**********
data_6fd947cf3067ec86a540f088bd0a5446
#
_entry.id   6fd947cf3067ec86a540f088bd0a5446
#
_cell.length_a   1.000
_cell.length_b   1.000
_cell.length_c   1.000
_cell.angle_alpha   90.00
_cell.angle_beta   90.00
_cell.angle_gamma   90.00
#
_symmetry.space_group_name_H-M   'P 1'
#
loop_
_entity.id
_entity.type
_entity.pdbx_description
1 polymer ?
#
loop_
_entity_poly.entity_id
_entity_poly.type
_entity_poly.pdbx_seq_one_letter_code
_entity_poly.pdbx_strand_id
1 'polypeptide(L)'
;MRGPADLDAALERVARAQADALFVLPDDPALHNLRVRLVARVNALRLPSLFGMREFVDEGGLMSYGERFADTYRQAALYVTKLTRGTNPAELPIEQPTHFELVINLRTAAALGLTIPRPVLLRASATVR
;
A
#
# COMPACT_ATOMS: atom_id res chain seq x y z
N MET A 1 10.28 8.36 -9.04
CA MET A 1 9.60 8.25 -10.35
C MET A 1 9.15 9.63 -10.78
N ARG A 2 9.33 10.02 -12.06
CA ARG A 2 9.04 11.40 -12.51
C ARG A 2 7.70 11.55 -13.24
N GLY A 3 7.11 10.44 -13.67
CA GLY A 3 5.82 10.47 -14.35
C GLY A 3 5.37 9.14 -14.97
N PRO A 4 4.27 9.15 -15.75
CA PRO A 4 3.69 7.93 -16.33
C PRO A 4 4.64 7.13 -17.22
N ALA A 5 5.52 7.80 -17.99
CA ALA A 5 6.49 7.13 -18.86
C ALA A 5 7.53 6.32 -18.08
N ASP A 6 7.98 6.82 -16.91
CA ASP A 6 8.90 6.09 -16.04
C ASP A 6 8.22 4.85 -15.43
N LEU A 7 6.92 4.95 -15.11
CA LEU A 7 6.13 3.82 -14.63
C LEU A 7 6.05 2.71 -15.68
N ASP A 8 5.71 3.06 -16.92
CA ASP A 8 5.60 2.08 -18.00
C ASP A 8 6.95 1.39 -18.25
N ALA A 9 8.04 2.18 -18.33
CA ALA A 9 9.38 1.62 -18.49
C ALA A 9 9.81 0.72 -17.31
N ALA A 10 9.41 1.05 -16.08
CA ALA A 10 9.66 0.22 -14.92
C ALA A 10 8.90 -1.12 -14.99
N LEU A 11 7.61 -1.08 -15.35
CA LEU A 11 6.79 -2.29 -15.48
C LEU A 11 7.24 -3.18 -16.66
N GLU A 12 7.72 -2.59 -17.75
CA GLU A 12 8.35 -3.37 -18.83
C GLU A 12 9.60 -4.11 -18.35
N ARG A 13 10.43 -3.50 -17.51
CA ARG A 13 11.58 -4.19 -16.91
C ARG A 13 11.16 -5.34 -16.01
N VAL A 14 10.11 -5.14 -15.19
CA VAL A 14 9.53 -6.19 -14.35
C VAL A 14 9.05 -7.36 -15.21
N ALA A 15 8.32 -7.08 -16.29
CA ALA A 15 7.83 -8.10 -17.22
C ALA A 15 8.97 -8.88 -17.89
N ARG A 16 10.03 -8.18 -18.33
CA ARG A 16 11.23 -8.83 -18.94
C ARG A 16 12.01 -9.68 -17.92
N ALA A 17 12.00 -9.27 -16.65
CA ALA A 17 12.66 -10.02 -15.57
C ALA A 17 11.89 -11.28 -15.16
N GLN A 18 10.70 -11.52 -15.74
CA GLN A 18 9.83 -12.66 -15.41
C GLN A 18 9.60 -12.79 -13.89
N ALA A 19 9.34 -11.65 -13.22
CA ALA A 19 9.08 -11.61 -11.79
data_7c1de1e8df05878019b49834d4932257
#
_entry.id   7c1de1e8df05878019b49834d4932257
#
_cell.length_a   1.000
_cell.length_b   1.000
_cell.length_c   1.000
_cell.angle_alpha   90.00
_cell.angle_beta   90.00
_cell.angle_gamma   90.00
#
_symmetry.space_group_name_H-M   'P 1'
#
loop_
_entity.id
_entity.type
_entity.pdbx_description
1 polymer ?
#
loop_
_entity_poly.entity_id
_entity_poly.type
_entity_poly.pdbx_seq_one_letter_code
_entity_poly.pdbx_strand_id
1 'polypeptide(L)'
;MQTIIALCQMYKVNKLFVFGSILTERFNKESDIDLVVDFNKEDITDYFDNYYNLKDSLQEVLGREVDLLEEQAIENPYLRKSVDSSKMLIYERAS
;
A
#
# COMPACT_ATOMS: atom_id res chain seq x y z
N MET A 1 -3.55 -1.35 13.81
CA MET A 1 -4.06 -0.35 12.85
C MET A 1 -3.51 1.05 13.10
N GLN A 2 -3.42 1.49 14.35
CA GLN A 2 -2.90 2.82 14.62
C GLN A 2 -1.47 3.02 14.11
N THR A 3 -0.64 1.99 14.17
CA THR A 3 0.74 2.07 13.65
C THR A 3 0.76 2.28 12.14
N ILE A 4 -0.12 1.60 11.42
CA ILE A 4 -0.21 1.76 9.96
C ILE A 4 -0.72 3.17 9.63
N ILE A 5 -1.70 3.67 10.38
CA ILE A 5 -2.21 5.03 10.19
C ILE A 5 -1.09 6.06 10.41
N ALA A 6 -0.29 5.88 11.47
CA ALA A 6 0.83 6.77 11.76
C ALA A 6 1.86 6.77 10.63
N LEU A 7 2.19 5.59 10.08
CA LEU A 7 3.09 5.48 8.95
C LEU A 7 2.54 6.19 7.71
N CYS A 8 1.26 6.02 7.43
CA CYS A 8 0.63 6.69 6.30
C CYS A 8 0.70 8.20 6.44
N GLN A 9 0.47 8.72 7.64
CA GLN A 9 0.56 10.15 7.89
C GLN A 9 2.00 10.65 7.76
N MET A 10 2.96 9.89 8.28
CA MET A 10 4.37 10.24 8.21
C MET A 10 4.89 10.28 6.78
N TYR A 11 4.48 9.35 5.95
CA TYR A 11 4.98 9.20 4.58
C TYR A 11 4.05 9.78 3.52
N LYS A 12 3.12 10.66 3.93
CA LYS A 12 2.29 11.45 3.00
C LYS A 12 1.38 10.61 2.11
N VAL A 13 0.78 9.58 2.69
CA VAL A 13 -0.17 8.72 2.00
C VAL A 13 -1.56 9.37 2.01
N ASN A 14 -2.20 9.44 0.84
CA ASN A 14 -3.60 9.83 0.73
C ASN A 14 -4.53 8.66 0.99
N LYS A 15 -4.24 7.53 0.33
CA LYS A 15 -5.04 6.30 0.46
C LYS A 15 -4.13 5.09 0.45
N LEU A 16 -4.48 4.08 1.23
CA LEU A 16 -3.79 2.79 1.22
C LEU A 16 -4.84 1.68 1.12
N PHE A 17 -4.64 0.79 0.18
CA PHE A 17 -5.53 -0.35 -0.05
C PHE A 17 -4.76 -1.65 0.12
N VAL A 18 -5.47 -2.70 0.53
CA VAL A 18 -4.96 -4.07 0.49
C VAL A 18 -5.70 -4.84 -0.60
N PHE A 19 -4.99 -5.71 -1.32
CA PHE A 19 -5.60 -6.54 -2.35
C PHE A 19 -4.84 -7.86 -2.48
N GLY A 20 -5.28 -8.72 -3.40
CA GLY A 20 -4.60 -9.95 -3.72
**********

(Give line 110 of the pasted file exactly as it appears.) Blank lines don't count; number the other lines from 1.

_entity_poly.pdbx_strand_id